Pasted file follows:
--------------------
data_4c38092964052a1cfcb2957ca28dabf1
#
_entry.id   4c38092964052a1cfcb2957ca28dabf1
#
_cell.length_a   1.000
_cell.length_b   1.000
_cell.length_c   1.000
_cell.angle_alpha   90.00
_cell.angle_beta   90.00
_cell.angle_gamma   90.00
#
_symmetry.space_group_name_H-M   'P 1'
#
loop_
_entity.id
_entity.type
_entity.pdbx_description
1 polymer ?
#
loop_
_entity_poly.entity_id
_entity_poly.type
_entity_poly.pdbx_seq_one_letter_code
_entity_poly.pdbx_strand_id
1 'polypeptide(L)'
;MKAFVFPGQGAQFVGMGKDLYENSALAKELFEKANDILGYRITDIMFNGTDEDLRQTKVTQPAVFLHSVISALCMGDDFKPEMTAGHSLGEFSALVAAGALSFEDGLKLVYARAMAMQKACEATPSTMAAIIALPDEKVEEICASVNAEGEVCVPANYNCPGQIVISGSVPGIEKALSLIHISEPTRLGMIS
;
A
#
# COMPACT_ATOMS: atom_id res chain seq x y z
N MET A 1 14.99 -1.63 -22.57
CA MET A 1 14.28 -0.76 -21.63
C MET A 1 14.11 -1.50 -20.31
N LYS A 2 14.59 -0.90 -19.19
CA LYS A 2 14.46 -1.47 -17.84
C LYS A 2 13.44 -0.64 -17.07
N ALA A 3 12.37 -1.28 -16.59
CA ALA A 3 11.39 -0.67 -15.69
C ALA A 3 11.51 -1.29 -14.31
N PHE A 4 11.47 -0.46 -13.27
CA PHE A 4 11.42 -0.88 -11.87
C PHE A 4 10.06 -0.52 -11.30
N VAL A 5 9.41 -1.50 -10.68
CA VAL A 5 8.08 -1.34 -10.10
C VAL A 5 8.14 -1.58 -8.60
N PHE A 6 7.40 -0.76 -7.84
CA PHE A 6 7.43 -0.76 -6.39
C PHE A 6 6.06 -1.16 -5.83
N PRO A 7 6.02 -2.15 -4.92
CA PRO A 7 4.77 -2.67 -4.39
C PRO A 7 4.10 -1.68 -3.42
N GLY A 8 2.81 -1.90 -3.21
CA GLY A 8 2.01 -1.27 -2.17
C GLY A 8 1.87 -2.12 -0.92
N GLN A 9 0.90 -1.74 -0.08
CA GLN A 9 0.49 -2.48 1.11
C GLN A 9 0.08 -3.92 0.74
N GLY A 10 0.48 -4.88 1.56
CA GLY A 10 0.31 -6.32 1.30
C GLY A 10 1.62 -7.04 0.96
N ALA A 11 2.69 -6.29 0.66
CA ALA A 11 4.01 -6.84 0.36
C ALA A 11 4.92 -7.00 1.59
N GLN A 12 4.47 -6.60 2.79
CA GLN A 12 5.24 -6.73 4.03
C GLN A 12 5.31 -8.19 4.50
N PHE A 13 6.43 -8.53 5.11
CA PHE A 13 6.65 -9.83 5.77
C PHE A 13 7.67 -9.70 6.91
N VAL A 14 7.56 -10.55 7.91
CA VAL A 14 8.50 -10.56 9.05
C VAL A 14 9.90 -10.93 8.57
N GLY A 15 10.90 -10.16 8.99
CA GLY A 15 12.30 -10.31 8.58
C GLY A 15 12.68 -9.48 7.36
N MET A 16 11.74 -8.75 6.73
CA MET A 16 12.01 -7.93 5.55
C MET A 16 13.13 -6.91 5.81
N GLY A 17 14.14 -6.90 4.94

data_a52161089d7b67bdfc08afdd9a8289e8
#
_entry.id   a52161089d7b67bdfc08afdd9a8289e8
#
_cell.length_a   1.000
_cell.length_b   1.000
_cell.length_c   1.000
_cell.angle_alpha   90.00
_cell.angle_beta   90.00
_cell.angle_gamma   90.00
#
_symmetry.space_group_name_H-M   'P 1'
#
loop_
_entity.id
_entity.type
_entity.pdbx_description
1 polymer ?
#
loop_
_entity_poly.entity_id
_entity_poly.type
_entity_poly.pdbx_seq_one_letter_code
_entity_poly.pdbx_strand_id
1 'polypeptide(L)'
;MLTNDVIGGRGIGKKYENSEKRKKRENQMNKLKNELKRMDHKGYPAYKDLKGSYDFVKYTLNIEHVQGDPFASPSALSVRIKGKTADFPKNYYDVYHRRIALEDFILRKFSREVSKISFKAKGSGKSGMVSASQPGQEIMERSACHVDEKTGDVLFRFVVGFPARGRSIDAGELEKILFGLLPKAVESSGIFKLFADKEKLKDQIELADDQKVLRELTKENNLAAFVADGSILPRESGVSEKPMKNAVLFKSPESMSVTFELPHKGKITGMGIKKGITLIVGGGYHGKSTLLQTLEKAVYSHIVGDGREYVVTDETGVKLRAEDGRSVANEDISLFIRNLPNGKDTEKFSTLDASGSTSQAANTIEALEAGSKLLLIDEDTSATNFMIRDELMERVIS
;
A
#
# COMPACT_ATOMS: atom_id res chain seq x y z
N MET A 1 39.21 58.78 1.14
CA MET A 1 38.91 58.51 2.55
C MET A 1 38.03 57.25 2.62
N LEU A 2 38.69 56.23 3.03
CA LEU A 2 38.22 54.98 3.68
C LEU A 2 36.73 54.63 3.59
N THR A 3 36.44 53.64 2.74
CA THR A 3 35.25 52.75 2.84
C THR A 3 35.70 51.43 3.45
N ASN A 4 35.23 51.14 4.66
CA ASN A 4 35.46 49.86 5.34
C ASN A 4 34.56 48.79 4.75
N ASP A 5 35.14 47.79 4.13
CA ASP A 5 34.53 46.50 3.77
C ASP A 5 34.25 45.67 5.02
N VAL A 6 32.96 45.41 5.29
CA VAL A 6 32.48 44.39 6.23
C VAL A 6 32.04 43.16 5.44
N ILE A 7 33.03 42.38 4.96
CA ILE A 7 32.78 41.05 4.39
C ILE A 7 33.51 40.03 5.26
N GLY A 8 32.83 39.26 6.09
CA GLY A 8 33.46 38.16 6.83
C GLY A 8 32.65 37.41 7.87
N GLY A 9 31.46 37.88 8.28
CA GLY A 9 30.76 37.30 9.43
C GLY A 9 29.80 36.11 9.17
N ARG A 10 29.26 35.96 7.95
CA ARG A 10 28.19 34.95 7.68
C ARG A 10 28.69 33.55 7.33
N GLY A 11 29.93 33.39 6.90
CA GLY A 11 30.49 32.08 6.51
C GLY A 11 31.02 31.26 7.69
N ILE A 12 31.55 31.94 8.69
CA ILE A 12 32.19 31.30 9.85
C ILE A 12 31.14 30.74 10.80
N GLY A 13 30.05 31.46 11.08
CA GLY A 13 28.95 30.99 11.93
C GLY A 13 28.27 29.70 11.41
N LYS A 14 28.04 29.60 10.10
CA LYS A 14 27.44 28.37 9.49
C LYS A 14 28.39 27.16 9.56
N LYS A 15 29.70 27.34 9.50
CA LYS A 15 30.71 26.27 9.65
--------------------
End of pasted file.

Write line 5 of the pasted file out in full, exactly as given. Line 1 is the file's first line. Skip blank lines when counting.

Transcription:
_cell.length_a   1.000